These days, exactly on 21 October, the 90th anniversary of the death of the doctor, storyteller and playwright Arthur Schnitzler was commemorated. Like Thomas Bernhard in the 20th century, Arthur Schnitzler at the turn of the century 18/19 was considered a provocateur per exzellente for the “upper society” and militaria at that time. Both authors did not shy away from rubbing salt into the unhealed wounds and exposing grievances in society.
His play “Der Reigen” still offers room for scandal today. However, when the text of the novella “Leutnant Gustl” appeared in the Christmas supplement of the “Wiener Neue Freie Presse” in 1900, in which he attacked the military code of honour, he was stripped of his officer’s rank as senior physician in the reserves on 14 June 1901.
There is also a separate composition about this piece with the same title. The composer Robert Brunnlechner writes in it: “Gustl, a lieutenant in the Imperial and Royal Army. Army, is dreadfully bored at the performance of an oratorio for which he has been given a ticket, and begins to indulge in thoughts of his own: He longs for war glory, looks forward to a duel that is to take place the next day. After the concert, in the crowd at the cloakroom, he gets into an argument with a master baker who insults him and threatens to break his sabre. In accordance with the military code of honour, Gustl finds himself in a dilemma: as his adversary, a simple craftsman, is not capable of satisfaction, he cannot challenge him to a duel. Completely dismayed, he wanders around the city at night and ends up in the Prater, where he comes to the conclusion that he must shoot himself. When he arrives at his favourite café in the morning, he learns from the waiter that the aforementioned master baker has died unexpectedly during the night. Since he can no longer tell anyone about the embarrassing incident, Gustl sees himself saved and sets off for the arranged duel.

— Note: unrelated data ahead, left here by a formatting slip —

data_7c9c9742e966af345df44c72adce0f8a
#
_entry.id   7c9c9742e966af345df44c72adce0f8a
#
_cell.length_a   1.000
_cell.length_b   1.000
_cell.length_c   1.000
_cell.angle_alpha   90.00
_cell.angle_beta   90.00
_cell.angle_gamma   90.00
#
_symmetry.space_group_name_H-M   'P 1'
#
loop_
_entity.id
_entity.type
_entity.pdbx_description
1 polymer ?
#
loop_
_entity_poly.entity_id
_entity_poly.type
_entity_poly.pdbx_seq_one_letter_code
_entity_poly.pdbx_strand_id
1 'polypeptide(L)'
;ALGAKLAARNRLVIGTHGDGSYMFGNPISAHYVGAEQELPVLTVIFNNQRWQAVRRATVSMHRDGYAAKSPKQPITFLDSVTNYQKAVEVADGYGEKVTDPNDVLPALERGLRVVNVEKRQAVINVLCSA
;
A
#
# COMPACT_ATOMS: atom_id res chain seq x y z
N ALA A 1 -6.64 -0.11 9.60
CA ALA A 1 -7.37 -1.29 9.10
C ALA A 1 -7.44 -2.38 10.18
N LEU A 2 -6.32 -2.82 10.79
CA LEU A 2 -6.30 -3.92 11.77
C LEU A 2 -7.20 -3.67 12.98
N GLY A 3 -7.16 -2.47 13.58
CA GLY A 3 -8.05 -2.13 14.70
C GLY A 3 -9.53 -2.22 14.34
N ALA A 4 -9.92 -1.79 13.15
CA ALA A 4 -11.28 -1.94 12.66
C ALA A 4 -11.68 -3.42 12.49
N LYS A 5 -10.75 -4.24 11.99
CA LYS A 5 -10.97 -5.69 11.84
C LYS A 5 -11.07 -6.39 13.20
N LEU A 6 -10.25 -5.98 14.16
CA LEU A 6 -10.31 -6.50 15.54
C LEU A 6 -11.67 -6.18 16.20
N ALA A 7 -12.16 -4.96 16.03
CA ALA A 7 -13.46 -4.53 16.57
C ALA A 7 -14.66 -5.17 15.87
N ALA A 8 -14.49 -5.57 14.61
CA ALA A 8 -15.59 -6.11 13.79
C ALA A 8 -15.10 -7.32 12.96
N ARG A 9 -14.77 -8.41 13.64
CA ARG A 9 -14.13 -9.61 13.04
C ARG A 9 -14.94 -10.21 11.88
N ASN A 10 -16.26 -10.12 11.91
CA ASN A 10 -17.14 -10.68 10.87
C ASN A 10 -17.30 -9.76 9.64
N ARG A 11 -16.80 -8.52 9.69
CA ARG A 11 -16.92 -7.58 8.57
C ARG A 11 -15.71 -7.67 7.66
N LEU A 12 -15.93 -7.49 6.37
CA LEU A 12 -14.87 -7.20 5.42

This novella by Arthur Schnitzler sparked a veritable scandal in 1900, as the author had dared to satirise outdated notions of honour and class in the hitherto untouchable army in such a drastic way, but it also established his literary world fame.”
After Christian Löw, trumpeter with the Vienna Symphony Orchestra, had encouraged the composer some time ago to write a solo work for him, and the latter, on the other hand, had been toying for some time with the idea of musically treating the subject of Lieutenant Gustl, which is particularly appealing for wind music, this hybrid of a programmatic tone poem and an instrumental concerto emerged from the combination of the two ideas, with the character of Gustl being portrayed in a virtuoso and humorous manner by the solo trumpet.
Stylistically, the work is an obvious link to the Austrian military music tradition, with motivic references to two key works of the early 20th century that also deal with military themes: Stravinsky’s Story of the Soldier and Berg’s Wozzeck.
Arthur Schnitzler was born on 15 May 1862, and would celebrate his 160th birthday next year. A nice occasion to commemorate the poet with the solo piece for trumpet “Leutnant Gustl“. The sheet music is only available as a download directly from the publisher.